Because of this historical impact, when the simple majority rules change was proposed about decade ago — by the Republican majority at the time, trying to overcome a Democratic-led filibuster blockade — GOP Senator Trent Lott dubbed it the “nuclear option.” At the time, Reid was minority leader and promised that the “nuclear fallout” would be even more gridlock in a chamber that is already, well, slow moving. But a McCain-led “Gang of 14” averted that crisis, which was finally defused in May 2005 after a few years of war drums.
We shall see how Republicans respond to Reid’s pulling of the nuclear trigger.
FIX: Well, if I take you at your word — and I do — that Reid is serious this time, then the burden of what comes next falls on Mitch McConnell. And, if memory serves me, the last time Reid invoked the possibility of the nuclear option, McConnell took the Senate floor and uttered this famous/infamous line: “Our friend the majority leader is going to be remembered as the worst leader here ever.” Then he added: I just hope the majority leader thinks about his legacy, the future of his party and, most importantly, the future of our country before he acts.”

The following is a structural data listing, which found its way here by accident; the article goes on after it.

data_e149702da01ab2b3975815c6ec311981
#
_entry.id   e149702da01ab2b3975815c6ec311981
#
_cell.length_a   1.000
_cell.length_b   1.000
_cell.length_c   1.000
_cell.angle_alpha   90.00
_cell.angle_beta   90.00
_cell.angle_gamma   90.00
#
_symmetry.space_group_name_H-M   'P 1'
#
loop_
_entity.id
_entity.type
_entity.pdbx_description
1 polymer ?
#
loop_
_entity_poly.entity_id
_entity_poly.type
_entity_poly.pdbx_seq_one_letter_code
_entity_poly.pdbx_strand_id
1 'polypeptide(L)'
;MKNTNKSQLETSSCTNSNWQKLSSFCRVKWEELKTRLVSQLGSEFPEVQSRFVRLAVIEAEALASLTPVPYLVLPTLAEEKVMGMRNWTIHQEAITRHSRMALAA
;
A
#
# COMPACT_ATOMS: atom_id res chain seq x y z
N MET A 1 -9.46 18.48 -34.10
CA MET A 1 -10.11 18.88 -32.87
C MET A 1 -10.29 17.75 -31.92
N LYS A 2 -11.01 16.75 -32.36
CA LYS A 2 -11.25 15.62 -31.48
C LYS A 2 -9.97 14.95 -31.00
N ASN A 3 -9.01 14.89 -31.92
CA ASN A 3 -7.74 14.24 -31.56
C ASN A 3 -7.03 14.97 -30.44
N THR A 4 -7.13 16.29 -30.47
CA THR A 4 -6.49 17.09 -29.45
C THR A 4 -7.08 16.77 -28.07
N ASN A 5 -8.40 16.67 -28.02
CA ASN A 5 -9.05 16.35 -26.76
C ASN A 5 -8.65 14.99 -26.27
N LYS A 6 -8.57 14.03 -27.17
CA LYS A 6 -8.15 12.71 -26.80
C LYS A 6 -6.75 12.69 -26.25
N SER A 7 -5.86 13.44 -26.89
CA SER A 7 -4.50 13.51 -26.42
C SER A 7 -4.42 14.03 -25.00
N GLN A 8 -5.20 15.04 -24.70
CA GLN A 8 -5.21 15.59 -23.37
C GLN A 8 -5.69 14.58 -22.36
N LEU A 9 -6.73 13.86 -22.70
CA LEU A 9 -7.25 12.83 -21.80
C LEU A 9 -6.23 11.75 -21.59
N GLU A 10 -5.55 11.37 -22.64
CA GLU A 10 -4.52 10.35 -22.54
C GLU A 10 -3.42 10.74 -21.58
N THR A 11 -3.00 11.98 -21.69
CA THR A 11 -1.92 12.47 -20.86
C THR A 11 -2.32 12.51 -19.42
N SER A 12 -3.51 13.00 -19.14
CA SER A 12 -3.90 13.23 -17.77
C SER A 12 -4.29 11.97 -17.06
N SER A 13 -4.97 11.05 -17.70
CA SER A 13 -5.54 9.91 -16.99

Given that — and the fact McConnell made those statement less than six months ago — I don’t see how all of a sudden McConnell capitulates to even some of Reid’s demands on judges. That’s a pretty absolutist bit of rhetoric, not to mention the fact that a) the people who care the most about the federal judges are the Republican base and b) McConnell has a primary challenger from his ideological right in 2014.